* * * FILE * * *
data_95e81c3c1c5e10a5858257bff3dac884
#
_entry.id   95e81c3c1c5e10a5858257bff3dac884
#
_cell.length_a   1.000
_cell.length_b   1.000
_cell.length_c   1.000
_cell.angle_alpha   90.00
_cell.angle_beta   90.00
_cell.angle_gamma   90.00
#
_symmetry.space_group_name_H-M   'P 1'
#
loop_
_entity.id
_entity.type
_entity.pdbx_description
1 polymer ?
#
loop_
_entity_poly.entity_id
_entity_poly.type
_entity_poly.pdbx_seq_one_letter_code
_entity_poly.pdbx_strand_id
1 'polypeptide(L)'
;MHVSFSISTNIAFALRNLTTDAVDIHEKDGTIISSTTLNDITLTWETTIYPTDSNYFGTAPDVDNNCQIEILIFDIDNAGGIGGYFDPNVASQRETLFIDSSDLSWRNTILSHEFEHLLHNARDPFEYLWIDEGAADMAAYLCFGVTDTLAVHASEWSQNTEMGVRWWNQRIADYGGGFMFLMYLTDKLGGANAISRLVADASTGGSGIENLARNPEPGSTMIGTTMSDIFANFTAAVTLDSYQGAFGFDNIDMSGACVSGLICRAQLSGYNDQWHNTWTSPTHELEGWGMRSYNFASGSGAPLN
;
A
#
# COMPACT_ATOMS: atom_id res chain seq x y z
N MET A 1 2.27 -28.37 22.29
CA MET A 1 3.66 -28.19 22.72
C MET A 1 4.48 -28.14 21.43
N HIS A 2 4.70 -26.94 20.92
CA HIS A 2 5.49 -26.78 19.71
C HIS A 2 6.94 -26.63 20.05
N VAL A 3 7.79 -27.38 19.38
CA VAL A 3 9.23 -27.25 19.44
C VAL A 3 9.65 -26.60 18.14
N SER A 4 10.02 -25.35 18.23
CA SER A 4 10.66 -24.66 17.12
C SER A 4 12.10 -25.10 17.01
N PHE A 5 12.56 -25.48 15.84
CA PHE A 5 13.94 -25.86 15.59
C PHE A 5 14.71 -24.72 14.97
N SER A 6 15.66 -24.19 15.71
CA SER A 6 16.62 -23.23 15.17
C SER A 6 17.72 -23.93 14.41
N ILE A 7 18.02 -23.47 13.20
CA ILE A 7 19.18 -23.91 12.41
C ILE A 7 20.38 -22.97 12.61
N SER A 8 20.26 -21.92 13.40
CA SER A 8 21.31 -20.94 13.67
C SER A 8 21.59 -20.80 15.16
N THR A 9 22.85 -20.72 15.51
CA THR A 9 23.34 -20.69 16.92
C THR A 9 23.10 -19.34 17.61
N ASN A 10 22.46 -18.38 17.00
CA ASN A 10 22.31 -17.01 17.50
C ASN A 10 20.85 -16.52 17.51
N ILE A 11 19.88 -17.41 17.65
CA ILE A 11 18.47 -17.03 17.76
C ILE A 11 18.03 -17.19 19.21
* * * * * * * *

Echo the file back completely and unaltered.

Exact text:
data_95e81c3c1c5e10a5858257bff3dac884
#
_entry.id   95e81c3c1c5e10a5858257bff3dac884
#
_cell.length_a   1.000
_cell.length_b   1.000
_cell.length_c   1.000
_cell.angle_alpha   90.00
_cell.angle_beta   90.00
_cell.angle_gamma   90.00
#
_symmetry.space_group_name_H-M   'P 1'
#
loop_
_entity.id
_entity.type
_entity.pdbx_description
1 polymer ?
#
loop_
_entity_poly.entity_id
_entity_poly.type
_entity_poly.pdbx_seq_one_letter_code
_entity_poly.pdbx_strand_id
1 'polypeptide(L)'
;MHVSFSISTNIAFALRNLTTDAVDIHEKDGTIISSTTLNDITLTWETTIYPTDSNYFGTAPDVDNNCQIEILIFDIDNAGGIGGYFDPNVASQRETLFIDSSDLSWRNTILSHEFEHLLHNARDPFEYLWIDEGAADMAAYLCFGVTDTLAVHASEWSQNTEMGVRWWNQRIADYGGGFMFLMYLTDKLGGANAISRLVADASTGGSGIENLARNPEPGSTMIGTTMSDIFANFTAAVTLDSYQGAFGFDNIDMSGACVSGLICRAQLSGYNDQWHNTWTSPTHELEGWGMRSYNFASGSGAPLN
;
A
#
# COMPACT_ATOMS: atom_id res chain seq x y z
N MET A 1 2.27 -28.37 22.29
CA MET A 1 3.66 -28.19 22.72
C MET A 1 4.48 -28.14 21.43
N HIS A 2 4.70 -26.94 20.92
CA HIS A 2 5.49 -26.78 19.71
C HIS A 2 6.94 -26.63 20.05
N VAL A 3 7.79 -27.38 19.38
CA VAL A 3 9.23 -27.25 19.44
C VAL A 3 9.65 -26.60 18.14
N SER A 4 10.02 -25.35 18.23
CA SER A 4 10.66 -24.66 17.12
C SER A 4 12.10 -25.10 17.01
N PHE A 5 12.56 -25.48 15.84
CA PHE A 5 13.94 -25.86 15.59
C PHE A 5 14.71 -24.72 14.97
N SER A 6 15.66 -24.19 15.71
CA SER A 6 16.62 -23.23 15.17
C SER A 6 17.72 -23.93 14.41
N ILE A 7 18.02 -23.47 13.20
CA ILE A 7 19.18 -23.91 12.41
C ILE A 7 20.38 -22.97 12.61
N SER A 8 20.26 -21.92 13.40
CA SER A 8 21.31 -20.94 13.67
C SER A 8 21.59 -20.80 15.16
N THR A 9 22.85 -20.72 15.51
CA THR A 9 23.34 -20.69 16.92
C THR A 9 23.10 -19.34 17.61
N ASN A 10 22.46 -18.38 17.00
CA ASN A 10 22.31 -17.01 17.50
C ASN A 10 20.85 -16.52 17.51
N ILE A 11 19.88 -17.41 17.65
CA ILE A 11 18.47 -17.03 17.76
C ILE A 11 18.03 -17.19 19.21